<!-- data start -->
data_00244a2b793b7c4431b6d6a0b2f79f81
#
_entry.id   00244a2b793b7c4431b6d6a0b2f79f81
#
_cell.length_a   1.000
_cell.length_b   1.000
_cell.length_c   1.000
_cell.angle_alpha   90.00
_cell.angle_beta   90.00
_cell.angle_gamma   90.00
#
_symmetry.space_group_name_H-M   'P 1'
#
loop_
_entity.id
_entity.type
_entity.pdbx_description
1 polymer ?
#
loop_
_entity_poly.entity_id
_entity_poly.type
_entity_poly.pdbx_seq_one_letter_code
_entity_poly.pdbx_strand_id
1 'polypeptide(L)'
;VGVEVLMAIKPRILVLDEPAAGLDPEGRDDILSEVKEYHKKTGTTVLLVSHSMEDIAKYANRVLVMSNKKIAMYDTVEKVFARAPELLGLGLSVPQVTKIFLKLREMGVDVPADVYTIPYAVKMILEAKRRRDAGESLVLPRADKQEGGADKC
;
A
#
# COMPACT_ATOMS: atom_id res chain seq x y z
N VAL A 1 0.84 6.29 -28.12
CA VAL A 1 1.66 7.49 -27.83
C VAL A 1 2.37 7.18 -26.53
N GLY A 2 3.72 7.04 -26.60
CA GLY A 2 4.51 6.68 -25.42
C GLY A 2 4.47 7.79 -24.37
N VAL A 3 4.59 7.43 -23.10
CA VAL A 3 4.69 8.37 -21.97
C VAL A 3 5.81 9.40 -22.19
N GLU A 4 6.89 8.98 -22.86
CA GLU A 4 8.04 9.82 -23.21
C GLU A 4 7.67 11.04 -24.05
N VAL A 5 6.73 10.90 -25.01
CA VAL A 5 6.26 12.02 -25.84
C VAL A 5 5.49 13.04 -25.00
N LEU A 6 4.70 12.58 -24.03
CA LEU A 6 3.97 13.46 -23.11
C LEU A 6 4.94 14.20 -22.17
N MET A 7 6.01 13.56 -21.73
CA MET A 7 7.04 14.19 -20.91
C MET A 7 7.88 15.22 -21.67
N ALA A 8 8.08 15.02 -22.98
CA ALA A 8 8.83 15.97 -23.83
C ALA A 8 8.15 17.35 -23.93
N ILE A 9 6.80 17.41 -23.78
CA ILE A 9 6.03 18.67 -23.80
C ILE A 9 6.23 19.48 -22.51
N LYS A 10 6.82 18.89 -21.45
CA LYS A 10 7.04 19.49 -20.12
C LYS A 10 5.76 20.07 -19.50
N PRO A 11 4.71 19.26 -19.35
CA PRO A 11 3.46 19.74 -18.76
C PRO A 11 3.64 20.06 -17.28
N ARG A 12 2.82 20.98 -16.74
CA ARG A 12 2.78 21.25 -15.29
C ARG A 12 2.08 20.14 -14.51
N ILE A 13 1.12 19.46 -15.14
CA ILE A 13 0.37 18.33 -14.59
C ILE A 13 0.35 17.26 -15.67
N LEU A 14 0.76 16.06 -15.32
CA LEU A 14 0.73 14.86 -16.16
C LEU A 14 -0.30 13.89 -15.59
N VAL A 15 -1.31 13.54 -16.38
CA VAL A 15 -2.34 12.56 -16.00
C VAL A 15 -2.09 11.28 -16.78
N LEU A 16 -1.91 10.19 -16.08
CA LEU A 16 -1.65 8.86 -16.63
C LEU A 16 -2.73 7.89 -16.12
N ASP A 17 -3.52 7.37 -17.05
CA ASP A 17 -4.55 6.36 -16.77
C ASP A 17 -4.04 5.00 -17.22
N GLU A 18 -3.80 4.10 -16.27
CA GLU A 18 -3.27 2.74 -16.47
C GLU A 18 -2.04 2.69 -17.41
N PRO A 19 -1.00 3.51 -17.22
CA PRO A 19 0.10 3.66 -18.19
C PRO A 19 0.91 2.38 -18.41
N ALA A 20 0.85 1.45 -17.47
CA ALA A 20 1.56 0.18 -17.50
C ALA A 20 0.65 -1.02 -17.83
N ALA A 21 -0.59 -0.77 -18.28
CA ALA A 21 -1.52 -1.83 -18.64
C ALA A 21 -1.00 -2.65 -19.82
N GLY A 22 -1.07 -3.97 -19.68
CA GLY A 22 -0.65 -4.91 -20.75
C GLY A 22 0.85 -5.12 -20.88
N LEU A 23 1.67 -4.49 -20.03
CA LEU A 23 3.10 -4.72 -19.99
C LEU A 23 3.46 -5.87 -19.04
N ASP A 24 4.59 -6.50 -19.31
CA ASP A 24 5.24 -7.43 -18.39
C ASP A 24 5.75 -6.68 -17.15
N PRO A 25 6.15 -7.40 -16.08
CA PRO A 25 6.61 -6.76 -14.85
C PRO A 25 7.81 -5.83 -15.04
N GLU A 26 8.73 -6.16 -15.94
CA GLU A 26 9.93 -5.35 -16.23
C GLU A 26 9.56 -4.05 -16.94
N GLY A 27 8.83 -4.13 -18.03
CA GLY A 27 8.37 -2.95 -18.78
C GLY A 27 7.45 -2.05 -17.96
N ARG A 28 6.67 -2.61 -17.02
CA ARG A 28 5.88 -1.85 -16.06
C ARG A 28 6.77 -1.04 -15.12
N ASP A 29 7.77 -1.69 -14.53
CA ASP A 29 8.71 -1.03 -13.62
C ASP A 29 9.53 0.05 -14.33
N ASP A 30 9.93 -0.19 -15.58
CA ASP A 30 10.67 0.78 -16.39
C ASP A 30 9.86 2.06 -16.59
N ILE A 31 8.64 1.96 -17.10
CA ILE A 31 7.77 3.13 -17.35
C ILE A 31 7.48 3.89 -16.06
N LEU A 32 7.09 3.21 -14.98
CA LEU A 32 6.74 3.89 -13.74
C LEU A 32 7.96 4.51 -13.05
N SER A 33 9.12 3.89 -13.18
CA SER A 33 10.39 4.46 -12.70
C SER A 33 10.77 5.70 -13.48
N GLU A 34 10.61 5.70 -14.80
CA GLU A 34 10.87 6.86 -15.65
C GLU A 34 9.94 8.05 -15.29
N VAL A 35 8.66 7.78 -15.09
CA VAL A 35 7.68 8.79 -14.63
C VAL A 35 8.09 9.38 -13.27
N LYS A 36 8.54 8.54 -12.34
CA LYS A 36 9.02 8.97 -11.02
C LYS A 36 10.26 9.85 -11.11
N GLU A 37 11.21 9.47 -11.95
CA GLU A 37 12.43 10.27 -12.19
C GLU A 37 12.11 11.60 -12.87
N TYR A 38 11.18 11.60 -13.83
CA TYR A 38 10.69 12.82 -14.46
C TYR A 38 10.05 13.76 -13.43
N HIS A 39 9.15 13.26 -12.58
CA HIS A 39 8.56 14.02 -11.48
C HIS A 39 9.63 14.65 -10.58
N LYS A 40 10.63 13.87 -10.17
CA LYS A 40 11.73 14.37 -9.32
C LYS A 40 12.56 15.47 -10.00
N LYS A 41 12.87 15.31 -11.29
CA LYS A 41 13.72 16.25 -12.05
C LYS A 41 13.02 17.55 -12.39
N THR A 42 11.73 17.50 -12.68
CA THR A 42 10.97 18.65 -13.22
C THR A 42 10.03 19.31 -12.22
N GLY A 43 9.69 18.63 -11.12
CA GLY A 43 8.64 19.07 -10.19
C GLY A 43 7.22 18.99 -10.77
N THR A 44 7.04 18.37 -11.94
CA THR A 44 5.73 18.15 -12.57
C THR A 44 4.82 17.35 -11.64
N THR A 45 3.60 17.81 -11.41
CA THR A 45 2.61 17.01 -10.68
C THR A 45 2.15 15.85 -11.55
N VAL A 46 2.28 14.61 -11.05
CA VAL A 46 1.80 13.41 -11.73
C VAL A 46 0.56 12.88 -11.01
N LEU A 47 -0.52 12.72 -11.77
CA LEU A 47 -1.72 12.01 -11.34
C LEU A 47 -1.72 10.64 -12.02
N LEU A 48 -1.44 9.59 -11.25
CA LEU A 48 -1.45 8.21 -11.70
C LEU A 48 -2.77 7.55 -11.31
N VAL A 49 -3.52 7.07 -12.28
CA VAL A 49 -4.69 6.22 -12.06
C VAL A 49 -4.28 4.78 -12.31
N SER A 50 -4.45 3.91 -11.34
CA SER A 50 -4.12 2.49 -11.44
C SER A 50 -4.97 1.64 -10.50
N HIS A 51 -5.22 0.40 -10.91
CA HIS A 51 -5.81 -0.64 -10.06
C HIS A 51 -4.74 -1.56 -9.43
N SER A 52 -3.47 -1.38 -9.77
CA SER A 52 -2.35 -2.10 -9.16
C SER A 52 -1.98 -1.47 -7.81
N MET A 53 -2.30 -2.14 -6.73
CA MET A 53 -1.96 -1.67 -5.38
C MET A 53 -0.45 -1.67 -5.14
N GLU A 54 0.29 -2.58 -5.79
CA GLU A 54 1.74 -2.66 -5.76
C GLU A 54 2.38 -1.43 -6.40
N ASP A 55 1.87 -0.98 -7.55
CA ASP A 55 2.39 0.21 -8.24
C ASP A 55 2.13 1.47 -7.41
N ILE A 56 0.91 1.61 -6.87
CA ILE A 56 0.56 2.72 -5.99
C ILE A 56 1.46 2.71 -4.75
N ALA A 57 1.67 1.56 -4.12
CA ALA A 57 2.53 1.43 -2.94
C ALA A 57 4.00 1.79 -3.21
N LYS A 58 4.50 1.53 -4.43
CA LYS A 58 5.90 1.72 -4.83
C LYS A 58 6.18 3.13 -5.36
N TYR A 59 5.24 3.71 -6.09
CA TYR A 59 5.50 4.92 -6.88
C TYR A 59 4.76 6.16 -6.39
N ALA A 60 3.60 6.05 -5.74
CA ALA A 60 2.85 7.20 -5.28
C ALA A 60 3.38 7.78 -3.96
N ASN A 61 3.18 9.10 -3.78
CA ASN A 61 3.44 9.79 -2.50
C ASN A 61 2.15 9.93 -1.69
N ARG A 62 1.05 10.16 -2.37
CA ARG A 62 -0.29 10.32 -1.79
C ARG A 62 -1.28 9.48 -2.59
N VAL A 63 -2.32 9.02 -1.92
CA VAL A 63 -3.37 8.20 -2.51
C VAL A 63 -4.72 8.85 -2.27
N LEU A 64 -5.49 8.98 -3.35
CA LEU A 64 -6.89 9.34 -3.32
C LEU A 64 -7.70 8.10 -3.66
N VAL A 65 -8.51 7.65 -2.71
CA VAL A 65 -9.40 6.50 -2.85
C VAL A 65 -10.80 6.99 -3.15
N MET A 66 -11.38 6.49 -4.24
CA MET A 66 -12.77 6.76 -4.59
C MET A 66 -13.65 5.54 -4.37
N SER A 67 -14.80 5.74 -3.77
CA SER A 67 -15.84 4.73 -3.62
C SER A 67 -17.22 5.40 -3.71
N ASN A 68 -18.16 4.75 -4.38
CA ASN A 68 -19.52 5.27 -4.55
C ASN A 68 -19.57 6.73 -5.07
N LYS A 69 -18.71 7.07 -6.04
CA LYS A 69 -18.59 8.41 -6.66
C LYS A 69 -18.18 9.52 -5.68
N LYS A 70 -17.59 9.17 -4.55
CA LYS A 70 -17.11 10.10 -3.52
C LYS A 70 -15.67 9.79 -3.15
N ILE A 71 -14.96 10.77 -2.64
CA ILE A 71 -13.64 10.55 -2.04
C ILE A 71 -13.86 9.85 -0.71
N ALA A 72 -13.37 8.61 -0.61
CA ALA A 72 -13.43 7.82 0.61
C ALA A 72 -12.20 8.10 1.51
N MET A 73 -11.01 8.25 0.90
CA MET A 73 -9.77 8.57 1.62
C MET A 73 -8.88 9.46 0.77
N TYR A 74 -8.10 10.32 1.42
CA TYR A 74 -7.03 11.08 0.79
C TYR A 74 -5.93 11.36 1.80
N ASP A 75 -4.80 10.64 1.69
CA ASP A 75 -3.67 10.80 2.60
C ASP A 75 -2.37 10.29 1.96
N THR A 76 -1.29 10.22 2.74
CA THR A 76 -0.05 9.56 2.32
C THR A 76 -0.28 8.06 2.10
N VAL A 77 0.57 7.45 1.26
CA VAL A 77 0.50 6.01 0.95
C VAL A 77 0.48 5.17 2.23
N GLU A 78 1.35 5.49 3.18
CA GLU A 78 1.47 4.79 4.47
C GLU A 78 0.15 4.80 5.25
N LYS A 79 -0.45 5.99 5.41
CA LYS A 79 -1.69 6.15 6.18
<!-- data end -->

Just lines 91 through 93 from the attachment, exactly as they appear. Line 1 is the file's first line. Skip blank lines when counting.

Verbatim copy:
N ALA A 21 -0.59 -0.77 -18.28
CA ALA A 21 -1.52 -1.83 -18.64
C ALA A 21 -1.00 -2.65 -19.82